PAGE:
Pretoria - Holding a man for two years and eight months, with 37 court appearances for housebreaking and theft, only to have the charges against him withdrawn, will cost the taxpayer more than R3.3 million.
The High Court in Pietermaritzburg has ordered the police minister to pay the man damages. It found that police acted with malice and there was a strong indication that officers had fabricated evidence to ensure that Mdunyiswa Mtolo remained behind bars and his bail application was refused.
Any chance of him being released on bail was blocked when the magistrate was told he had another charge pending against him, which was not true.
Mtolo was arrested by the SAPS on September 12, 2011, on two counts of housebreaking with intent to steal and theft of saddles, and one count of theft of a vehicle.
He remained behind bars from the date of his arrest, having been denied bail. On June 24, 2013, the housebreaking charge was withdrawn. He remained in custody on the theft of motor vehicle charge until it, too, was withdrawn, on June 9, 2014.
He was mostly incarcerated at the New Prison in Pietermaritzburg.
The court also found that a police witness had lied and members of the SAPS involved in the case “conspired to fabricate evidence” against Mtolo which had formed the basis for his detention and prosecution.
“There can be no debate about the fact that the defendant’s (police minister’s) servants had instigated the prosecution of the plaintiff on both charges,” the court found.
It added that there was not an iota of independent and objective evidence against the plaintiff linking him to the charges.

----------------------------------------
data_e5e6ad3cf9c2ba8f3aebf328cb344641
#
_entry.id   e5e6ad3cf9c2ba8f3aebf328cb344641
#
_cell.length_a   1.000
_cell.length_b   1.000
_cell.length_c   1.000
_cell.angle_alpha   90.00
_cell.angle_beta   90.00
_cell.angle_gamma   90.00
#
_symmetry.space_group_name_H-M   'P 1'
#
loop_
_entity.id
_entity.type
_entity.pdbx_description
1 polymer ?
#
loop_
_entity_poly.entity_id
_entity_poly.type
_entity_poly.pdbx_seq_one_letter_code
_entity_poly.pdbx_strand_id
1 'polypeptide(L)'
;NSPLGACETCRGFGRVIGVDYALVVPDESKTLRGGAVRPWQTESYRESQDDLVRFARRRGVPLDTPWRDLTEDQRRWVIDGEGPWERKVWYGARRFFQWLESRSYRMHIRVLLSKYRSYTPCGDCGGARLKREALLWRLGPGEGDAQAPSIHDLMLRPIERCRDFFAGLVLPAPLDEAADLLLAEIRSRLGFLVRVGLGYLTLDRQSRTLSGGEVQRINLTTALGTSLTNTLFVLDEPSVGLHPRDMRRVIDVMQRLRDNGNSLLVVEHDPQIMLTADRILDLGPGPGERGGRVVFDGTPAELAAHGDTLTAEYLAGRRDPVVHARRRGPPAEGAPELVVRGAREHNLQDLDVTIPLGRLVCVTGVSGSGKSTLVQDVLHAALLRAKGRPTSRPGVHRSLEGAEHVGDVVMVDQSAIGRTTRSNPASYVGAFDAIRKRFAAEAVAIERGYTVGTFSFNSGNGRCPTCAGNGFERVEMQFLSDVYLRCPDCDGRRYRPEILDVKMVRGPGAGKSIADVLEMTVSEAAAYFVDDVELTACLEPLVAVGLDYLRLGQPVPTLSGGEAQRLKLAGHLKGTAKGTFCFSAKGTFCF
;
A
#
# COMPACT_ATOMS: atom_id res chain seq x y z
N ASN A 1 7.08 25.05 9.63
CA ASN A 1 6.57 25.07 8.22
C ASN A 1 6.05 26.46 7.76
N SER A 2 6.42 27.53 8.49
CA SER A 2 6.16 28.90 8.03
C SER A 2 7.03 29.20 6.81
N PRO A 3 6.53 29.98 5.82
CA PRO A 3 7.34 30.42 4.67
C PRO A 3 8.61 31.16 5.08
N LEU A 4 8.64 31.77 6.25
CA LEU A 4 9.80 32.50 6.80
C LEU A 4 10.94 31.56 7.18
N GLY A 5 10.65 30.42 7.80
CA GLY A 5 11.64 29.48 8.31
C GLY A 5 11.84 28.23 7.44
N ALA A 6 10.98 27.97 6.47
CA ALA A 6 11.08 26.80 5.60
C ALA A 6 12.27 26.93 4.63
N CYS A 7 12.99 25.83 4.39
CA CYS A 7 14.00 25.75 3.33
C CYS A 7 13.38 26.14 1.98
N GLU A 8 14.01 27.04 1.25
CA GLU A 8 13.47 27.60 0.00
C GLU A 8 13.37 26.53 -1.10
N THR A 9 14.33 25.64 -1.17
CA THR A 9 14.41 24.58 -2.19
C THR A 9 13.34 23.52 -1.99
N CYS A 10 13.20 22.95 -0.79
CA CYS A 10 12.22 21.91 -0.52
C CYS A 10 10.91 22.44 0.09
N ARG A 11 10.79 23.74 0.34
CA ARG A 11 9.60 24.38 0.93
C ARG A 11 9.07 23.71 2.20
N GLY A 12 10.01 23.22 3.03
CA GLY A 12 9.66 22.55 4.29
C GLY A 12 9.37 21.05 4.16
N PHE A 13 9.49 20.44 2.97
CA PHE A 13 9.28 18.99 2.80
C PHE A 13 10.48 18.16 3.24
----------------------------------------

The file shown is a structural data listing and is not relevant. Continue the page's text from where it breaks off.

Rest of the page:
Mtolo testified that he was arrested in the presence of his fellow employees and manhandled by the police.
He said the conditions under which he was initially kept were terrible. Blankets in the cell appeared to have been vomited on but not cleaned and there were blood splatters all over the cell. He saw the SAPS assaulting other detainees and lived in fear that he, too, would be assaulted.
Later, he was taken to Bizana in the Eastern Cape. He and two others were placed in the luggage area of a Toyota Fortuner for the lengthy journey.
Matters improved when he was taken to New Prison. However, on his arrival, he suffered the humiliation of being required to strip naked and jump around in front of prison officials and other inmates to establish whether he was in possession of any prohibited items concealed on or in his body.
He had to go through the ritual every time he returned from court suffering the indignity at least 37 times.
At New Prison he experienced overcrowding and poor food quality. He was initially placed in a 3.5m² cell, which he would be required to share with up to 10 other inmates. He described the cell as “the box”.
The box contained a steel bed but no mattress and had an exposed toilet. The toilet had to be used in full view of the other occupants of the cell.
He described the jail food as terrible, with breakfast being porridge with no sugar. The evening meal would comprise boiled and watery samp, or stiff phutu with cabbage or a little portion of curry.
To ensure his physical safety after he was robbed of some belongings, he had to pay a monthly fee of R500 plus 200 cigarettes and a bag of tobacco to a prison gang. Failure to do so could result in either a stabbing with a knife or an assault with a bunch of keys placed in a sock, he said.
At night, he heard the sounds of inmates being stabbed or raped. He did not suffer the same fate but, on occasion, other inmates suggestively touched his buttocks.
Judge Robin Mossop said that it must have been a shocking and unnerving experience for the plaintiff and it appeared that he had been failed by those who ought to have helped him.
The judge ruled that R3 367 200 was fair compensation.